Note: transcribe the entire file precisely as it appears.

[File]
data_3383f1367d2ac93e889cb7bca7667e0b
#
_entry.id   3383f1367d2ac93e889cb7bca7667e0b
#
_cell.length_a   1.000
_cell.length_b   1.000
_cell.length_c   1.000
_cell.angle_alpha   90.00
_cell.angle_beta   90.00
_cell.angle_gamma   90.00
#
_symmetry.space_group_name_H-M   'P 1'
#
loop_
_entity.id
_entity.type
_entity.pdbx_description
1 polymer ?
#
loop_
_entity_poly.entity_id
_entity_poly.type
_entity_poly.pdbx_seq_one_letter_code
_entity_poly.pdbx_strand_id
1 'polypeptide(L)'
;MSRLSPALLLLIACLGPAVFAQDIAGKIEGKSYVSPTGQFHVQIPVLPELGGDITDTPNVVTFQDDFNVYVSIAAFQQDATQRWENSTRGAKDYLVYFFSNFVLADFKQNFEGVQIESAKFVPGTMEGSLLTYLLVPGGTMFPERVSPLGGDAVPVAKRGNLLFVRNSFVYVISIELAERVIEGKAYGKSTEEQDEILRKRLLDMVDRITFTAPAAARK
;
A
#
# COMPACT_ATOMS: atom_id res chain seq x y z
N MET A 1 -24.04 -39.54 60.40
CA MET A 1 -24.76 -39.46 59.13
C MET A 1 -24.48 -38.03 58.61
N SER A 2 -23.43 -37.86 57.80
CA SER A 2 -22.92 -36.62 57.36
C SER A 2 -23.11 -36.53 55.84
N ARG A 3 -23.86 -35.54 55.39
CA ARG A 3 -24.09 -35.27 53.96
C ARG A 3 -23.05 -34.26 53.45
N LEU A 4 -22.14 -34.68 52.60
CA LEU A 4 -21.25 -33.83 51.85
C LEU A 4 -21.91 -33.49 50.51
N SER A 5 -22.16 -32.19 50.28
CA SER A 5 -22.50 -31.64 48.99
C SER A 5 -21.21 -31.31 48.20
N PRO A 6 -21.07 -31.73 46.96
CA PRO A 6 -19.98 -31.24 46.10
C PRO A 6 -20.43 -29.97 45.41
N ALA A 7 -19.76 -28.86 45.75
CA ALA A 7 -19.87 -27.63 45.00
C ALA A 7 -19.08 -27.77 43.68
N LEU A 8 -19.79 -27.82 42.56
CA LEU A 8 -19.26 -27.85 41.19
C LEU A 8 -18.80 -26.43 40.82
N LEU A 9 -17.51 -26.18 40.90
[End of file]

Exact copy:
data_3383f1367d2ac93e889cb7bca7667e0b
#
_entry.id   3383f1367d2ac93e889cb7bca7667e0b
#
_cell.length_a   1.000
_cell.length_b   1.000
_cell.length_c   1.000
_cell.angle_alpha   90.00
_cell.angle_beta   90.00
_cell.angle_gamma   90.00
#
_symmetry.space_group_name_H-M   'P 1'
#
loop_
_entity.id
_entity.type
_entity.pdbx_description
1 polymer ?
#
loop_
_entity_poly.entity_id
_entity_poly.type
_entity_poly.pdbx_seq_one_letter_code
_entity_poly.pdbx_strand_id
1 'polypeptide(L)'
;MSRLSPALLLLIACLGPAVFAQDIAGKIEGKSYVSPTGQFHVQIPVLPELGGDITDTPNVVTFQDDFNVYVSIAAFQQDATQRWENSTRGAKDYLVYFFSNFVLADFKQNFEGVQIESAKFVPGTMEGSLLTYLLVPGGTMFPERVSPLGGDAVPVAKRGNLLFVRNSFVYVISIELAERVIEGKAYGKSTEEQDEILRKRLLDMVDRITFTAPAAARK
;
A
#
# COMPACT_ATOMS: atom_id res chain seq x y z
N MET A 1 -24.04 -39.54 60.40
CA MET A 1 -24.76 -39.46 59.13
C MET A 1 -24.48 -38.03 58.61
N SER A 2 -23.43 -37.86 57.80
CA SER A 2 -22.92 -36.62 57.36
C SER A 2 -23.11 -36.53 55.84
N ARG A 3 -23.86 -35.54 55.39
CA ARG A 3 -24.09 -35.27 53.96
C ARG A 3 -23.05 -34.26 53.45
N LEU A 4 -22.14 -34.68 52.60
CA LEU A 4 -21.25 -33.83 51.85
C LEU A 4 -21.91 -33.49 50.51
N SER A 5 -22.16 -32.19 50.28
CA SER A 5 -22.50 -31.64 48.99
C SER A 5 -21.21 -31.31 48.20
N PRO A 6 -21.07 -31.73 46.96
CA PRO A 6 -19.98 -31.24 46.10
C PRO A 6 -20.43 -29.97 45.41
N ALA A 7 -19.76 -28.86 45.75
CA ALA A 7 -19.87 -27.63 45.00
C ALA A 7 -19.08 -27.77 43.68
N LEU A 8 -19.79 -27.82 42.56
CA LEU A 8 -19.26 -27.85 41.19
C LEU A 8 -18.80 -26.43 40.82
N LEU A 9 -17.51 -26.18 40.90